Both anecdotal evidence and studies reveal that THC may stimulate the appetite and food intake – or more colloquially known as “the munchies.” This mechanism could be beneficial for patients suffering from anorexia and weight loss as side effects of various ailments.
In 2005, a study looked into the efficacy of cannabis in managing the symptoms of human immunodeficiency virus (HIV) infection, including poor appetite, nausea, muscle pain, nerve pain, paresthesia, anxiety, and depression. Researchers used a cross-sectional survey design and recruited more than 500 HIV-positive individuals. Of the 143 participants who used cannabis for symptom relief, 97 percent reported improved appetite. The results were published in the Journal of Pain and Symptom Management.
In 2006, another research investigated the effects of THC in appetite – this time in cancer-induced anorexia (CCA). The objective of this double-blind, randomized, placebo-controlled trial was to assess the efficacy of THC as an orexigenic agent in 80 advanced cancer patients with chemosensory abnormalities. The data revealed that THC induced premeal appetite and enhanced the flavor of foods by acting on the reward pathways in the brain. Do note, however, that the findings were not very different from the ones obtained in placebo.
Two notable studies explored the action behind the appetite stimulant abilities of the compound.
The first one, filed in the Proceedings of the National Academy of Sciences of the United States of America in 2011, found that endocannabinoids like AEA and 2-arachidonoylglycerol (2-AG) induced appetite by acting on the CB1 receptors. Conversely, inhibiting CB1 receptor activity may cause anorectic effects, which probably resulted in an antagonistic effect on appetite-related hormones such as leptin, ghrelin, and corticosterone.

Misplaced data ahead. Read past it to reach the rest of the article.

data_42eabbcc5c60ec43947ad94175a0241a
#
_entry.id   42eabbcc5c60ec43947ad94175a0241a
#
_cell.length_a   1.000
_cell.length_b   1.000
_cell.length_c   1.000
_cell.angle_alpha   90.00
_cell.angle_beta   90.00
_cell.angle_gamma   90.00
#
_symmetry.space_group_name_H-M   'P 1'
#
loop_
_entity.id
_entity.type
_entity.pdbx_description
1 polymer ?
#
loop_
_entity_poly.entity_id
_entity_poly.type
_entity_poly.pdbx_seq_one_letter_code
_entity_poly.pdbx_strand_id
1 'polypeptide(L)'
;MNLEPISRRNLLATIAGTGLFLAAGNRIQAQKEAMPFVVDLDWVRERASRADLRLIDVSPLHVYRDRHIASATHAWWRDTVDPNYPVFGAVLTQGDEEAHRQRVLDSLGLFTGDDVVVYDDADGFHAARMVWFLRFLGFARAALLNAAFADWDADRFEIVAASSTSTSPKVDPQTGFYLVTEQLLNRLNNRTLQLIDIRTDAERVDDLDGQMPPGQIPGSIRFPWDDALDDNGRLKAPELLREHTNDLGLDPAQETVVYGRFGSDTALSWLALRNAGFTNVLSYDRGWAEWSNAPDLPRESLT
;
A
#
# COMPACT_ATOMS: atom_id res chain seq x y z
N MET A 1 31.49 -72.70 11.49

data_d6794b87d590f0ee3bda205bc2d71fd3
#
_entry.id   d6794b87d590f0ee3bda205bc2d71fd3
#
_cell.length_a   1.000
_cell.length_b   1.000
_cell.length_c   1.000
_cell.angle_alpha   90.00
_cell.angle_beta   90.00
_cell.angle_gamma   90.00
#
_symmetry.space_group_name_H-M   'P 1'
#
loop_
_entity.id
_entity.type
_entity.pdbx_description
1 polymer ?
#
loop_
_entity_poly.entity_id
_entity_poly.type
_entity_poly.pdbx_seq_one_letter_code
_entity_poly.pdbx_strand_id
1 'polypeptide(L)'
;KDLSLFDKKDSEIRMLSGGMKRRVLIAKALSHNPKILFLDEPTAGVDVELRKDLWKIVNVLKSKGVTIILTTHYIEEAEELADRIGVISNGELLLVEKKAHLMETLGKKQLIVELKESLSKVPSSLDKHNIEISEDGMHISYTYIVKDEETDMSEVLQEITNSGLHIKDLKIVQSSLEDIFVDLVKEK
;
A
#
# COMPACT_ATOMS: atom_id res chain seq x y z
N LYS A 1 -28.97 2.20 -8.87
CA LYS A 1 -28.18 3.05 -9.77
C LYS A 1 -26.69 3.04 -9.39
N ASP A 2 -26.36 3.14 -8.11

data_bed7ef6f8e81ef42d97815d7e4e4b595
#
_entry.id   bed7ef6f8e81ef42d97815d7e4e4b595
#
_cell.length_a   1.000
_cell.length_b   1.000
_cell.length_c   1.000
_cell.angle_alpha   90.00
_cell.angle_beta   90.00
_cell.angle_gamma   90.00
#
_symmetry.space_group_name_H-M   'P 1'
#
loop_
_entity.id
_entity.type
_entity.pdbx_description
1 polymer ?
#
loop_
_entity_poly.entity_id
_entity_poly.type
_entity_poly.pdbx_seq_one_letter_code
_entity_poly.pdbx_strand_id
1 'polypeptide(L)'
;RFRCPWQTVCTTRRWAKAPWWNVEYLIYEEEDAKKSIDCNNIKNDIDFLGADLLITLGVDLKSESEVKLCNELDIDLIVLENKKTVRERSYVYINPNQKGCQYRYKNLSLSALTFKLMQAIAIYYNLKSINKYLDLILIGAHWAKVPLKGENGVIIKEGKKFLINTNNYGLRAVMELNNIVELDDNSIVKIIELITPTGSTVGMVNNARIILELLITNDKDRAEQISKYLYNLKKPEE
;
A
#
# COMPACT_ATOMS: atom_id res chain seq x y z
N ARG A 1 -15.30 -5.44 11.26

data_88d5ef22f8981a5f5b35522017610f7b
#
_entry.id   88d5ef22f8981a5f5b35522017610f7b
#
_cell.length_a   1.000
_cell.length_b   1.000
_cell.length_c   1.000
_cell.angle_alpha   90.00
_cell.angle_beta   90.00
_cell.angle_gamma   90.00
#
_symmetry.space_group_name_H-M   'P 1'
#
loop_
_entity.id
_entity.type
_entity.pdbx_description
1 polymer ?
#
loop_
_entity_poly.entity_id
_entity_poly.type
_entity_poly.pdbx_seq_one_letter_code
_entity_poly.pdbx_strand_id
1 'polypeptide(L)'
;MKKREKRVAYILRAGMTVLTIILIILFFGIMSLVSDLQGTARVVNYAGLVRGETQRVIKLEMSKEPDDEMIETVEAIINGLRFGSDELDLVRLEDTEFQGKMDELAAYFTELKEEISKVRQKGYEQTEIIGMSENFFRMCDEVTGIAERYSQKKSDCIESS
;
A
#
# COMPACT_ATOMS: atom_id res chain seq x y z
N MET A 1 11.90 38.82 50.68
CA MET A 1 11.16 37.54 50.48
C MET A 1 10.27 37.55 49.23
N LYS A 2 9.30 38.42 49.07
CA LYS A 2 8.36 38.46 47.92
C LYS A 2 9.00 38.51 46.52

While the action behind it is still not fully understood, the orexigenic function of the endocannabinoids and CB1 receptors cannot be repudiated. This agrees with the previous notion that the endocannabinoids and CB1 receptors could reinforce the gustatory and olfactory properties of food.
Since THC can interact with the CB1 receptor due to similarity with AEA, it is not unlikely to trigger appetite via the same mechanism. This is the foundation of the second study, which was published in the Brain Research in 2012. In the placebo-controlled trial involving HIV infected adult men, it was found that THC increased the plasma levels of the hormones ghrelin and leptin. The findings substantiate the presumed role of the cannabinoid receptors in the regulation of the appetite hormones.
Finally, aside from improving appetite, THC may also help avoid weight loss.
In a 2011 study published in the Neuropsychopharmacology involving rodent models of anorexia, researchers exploited the reward pathways in the ECS to manipulate food intake and, in turn, possibly reverse weight loss. The results showed that the subchronic administration of THC prevented significant body weight loss, as well as increased food intake for a brief period. It attests to the effectiveness of the ECS in reducing weight loss. More importantly, the findings could be tapped further for the treatment of AN in humans.
True enough, in 2014, a randomized control trial (RCT) assessed the effects of dronabinol treatment on body weight on 25 women with severe AN. After receiving 2.5 mg of synthetic THC twice a day for four weeks, the women experienced small but significant weight gain without any adverse effects. The results were published in the International Journal of Eating Disorders.
Anti-Nausea And Anti-Emetic
In many cases, treating chemotherapy-induced nausea and vomiting (CINV) is challenging. While there are currently available pharmacological options, many patients respond poorly to these medications. The need for a more effective anti-sickness drug became the basis of several studies on medicinal cannabis use.
As early as 1983, a study has already investigated the efficacy of THC and other cannabinoids as anti-nausea and antiemetic agents. These results, published in Drugs, found that nabilone – another type of synthetic THC – was more effective than prochlorperazine in preventing chemotherapy-induced vomiting.